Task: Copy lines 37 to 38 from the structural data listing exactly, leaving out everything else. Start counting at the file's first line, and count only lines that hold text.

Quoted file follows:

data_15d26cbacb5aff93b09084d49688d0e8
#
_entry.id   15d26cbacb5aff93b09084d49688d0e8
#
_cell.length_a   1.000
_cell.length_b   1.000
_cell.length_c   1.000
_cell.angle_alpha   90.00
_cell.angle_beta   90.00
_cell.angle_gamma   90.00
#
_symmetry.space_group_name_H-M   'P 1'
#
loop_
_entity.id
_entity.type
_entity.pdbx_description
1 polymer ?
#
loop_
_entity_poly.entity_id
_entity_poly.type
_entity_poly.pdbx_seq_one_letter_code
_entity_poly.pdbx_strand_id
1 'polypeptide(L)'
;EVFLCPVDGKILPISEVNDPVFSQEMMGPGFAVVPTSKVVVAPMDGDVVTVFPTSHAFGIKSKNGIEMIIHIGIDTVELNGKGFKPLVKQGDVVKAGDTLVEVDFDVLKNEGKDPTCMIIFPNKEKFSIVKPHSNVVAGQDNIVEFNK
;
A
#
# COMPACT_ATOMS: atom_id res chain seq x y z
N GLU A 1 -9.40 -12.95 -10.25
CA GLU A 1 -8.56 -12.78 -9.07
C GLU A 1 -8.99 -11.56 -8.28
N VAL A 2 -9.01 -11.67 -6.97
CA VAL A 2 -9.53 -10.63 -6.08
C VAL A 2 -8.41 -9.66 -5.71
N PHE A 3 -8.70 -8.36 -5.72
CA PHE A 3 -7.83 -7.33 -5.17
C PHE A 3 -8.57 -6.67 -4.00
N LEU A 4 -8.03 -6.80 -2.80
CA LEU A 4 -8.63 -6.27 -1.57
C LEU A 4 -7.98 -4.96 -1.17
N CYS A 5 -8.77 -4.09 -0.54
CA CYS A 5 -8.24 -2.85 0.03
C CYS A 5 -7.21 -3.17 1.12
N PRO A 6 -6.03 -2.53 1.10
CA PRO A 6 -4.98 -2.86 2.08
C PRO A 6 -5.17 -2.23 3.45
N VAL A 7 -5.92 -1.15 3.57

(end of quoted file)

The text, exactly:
N PHE A 3 -8.70 -8.36 -5.72
CA PHE A 3 -7.83 -7.33 -5.17